Ah, the 1980s. Legwarmers, Rubik’s cubes, Miami Vice…and some damn fine music. Yes, some of it hasn’t exactly aged well, with some pretty aggressive synth-use getting right up in your face. But on the whole, the 80s was a hugely influential time for music and people being inspired to express themselves – knowing it was okay to be different. Stars like David Bowie, Prince and Robert Smith were, and continue to be, heroes for many people. Director/writer John Carney’s latest, Sing Street, is a love letter to this period. And it is bloody brilliant.
After his parents fall on hard times, the shy Conor (Ferdia Walsh-Peelo) is pulled out of private school and put into a rough public one. He meets a beautiful girl (Lucy Boynton) and, in an attempt to impress her, tells her he’s in a band. There’s a slight problem with his plan…He isn’t in a band. So, with his outcast friends, he starts the futurist ‘Sing Street’ – and along the way, finally finds a way to express himself and learn who he really is. He isn’t Conor…He is Cosmo!
Sing Street is a fantastic little coming-of-age film. It’s painstakingly well-observed in its period setting, surely evoking strong feelings of nostalgia in anyone who grew up in the 1980s – and if you weren’t around to see the decade for real, this film is the next best thing. Never has a decade, and a generation of people, been captured so accurately and passionately. The soundtrack is brilliant, full of hits by iconic bands of the period including Duran Duran, The Cure and Hall & Oates – but it’s hard to separate them from the music of Sing Street themselves, who sound so 80s it’s no surprise that 80s veteran composer Gary Clark had a hand in the soundtrack. Songs like ‘Riddle of the Model’ and ‘A Beautiful Sea’ are perfectly crafted little songs that could easily pass for 80s hits.
The cast are incredible. Newcomer Ferdia Walsh-Peelo is remarkable as Conor, who transforms throughout the film in response to the 80s’ ever-changing culture. Mark McKenna is great as his rabbit-loving co-writer Eamon and Lucy Boynton is superb as the troubled love interest, Raphina. Jack Reynor, one of the film’s few familiar faces, puts in a touching performance as Conor’s caring older brother Brendan. And look out for a Game of Thrones icon as Conor’s father, Robert. And visually, the film is beautiful. Yaron Orbach’s cinematography makes the 80s iconography pop off the screen, creating an immersive travel back in time.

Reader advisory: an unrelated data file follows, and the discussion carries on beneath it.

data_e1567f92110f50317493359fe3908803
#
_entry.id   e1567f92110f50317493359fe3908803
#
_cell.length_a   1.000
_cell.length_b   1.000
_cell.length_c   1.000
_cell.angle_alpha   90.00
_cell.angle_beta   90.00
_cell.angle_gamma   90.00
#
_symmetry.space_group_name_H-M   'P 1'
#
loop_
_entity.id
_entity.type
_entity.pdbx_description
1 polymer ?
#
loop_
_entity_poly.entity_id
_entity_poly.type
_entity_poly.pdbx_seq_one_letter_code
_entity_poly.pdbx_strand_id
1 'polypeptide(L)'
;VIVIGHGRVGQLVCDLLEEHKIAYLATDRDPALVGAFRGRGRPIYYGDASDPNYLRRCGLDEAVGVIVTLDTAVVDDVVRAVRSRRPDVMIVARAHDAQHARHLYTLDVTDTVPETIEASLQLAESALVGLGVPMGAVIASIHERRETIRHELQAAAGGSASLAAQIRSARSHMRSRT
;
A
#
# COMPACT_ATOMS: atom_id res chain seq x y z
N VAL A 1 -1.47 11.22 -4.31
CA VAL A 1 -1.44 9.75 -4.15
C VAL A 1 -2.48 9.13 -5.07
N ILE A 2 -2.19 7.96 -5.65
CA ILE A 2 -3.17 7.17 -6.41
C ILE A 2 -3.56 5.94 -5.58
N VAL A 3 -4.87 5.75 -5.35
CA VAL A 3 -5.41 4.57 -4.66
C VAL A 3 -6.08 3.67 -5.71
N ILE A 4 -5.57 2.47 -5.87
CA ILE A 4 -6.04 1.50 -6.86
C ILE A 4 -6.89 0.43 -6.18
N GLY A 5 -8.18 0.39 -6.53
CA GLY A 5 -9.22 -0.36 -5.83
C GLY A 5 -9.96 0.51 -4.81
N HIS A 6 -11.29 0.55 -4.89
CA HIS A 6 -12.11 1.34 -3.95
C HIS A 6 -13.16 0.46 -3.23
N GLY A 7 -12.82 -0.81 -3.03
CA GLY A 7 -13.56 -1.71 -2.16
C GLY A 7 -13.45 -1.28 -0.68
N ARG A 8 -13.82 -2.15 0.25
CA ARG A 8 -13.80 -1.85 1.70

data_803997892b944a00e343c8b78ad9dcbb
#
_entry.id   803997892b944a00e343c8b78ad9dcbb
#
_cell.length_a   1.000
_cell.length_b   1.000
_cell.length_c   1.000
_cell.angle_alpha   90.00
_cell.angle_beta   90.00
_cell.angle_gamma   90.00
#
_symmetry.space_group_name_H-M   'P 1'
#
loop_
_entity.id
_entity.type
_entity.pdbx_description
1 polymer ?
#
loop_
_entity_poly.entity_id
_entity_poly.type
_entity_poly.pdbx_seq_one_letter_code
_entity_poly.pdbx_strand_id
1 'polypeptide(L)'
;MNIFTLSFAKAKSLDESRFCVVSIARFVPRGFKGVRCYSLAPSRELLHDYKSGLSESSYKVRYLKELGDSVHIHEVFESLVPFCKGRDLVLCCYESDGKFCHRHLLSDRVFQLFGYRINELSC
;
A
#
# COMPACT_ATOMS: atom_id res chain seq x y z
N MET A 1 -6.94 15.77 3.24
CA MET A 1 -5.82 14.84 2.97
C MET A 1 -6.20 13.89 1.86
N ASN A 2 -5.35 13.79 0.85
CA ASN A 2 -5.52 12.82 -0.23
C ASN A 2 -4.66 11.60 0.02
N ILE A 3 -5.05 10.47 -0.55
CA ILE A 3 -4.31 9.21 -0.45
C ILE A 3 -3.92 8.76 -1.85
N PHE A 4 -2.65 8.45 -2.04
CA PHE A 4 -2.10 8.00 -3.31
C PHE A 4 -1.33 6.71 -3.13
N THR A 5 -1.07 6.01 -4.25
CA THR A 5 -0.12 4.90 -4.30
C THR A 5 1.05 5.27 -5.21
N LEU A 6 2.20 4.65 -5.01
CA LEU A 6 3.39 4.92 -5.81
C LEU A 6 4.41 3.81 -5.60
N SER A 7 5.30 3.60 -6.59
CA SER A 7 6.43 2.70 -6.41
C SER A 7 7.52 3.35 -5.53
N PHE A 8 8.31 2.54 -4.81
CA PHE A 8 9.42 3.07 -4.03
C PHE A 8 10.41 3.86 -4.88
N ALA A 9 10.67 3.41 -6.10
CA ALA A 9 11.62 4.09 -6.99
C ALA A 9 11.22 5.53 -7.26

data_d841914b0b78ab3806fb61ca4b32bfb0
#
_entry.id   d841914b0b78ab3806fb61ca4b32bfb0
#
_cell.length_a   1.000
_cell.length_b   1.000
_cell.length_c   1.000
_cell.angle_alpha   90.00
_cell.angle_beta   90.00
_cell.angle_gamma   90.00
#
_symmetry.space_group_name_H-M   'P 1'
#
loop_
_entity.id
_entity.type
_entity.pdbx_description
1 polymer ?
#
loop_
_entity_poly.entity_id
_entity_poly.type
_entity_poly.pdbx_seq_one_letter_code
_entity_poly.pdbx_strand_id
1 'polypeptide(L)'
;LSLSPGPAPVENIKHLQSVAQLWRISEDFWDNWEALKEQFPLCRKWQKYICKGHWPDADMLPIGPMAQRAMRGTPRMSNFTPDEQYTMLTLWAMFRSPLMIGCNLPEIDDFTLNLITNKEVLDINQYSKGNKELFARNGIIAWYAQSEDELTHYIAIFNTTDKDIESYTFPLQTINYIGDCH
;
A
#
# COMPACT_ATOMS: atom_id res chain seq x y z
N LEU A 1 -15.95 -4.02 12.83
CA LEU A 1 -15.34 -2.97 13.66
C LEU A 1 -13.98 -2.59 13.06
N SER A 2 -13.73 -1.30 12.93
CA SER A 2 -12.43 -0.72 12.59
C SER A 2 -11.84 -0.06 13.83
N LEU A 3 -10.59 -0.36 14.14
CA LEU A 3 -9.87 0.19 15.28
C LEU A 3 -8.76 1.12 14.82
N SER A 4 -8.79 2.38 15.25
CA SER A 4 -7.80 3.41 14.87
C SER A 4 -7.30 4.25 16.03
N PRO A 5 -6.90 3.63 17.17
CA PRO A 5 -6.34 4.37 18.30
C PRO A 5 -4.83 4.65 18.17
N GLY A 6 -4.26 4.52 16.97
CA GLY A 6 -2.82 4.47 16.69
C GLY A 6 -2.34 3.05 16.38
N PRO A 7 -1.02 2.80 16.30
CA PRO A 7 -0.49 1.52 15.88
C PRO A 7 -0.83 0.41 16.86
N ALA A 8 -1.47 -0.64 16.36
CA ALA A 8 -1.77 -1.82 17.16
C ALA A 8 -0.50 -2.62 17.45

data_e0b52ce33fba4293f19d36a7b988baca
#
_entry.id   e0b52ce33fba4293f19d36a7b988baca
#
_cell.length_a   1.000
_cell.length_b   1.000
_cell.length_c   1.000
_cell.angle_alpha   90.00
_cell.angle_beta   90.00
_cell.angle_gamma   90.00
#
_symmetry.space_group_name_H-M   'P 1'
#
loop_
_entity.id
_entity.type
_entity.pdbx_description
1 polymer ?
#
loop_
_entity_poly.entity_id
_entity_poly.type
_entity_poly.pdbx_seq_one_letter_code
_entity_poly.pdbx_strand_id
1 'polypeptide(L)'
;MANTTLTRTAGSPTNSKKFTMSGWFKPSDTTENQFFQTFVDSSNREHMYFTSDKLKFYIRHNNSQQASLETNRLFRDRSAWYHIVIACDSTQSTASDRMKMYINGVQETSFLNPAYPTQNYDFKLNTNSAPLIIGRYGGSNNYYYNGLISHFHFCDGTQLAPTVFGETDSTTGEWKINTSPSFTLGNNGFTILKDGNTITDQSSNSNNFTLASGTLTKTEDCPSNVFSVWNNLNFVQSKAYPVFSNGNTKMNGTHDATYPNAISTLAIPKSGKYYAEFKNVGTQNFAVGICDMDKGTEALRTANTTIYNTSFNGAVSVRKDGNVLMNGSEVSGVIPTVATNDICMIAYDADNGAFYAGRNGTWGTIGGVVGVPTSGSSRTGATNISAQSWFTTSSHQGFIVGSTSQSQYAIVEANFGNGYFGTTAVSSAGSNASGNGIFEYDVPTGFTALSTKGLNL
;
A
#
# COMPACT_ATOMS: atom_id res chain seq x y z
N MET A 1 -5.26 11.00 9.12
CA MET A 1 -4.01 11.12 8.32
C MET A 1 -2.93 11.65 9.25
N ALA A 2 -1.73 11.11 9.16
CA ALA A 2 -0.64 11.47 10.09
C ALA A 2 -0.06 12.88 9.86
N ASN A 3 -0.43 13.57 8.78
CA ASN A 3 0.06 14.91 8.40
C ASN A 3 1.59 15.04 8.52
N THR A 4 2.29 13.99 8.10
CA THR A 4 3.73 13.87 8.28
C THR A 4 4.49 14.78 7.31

Director/writer John Carney continues to prove himself as a man who understands music with this semi-autobiographical tale. After 2007’s Once and 2013’s Begin Again, he has truly established himself as a modern-day musical film maestro. These 3 films have one thing in common – they focus on the power of music, and how it can save us. This is a wonderful sentiment, and one that I could not agree with more. I cannot wait to see what Carney comes up with next.
Although Sing Street is firmly anchored in its 1980s setting, the themes are timeless. Films like this will be around forever, because while technology and art might change, people will not. We’ve all felt lost, and we’ve all felt love. And through both of these emotions, music has always been there. Music truly is an antidote to many problems, and we’re lucky there’s such a strong history to the art-form. But now, young people can also find comfort in films like this and Submarine - films that make heroes of the shy and socially-awkward. Always be yourself, and you can always be the hero. That’s a little slice of wisdom for you…you can have that for free!
Sing Street is funny, sweet and inspiring…it is an unforgettable feel-good romp that will have you dusting off your old 80s LPs before the end credits have finished rolling. Perfect. 5/5.
Sing Street at CeX
Get your daily CeX at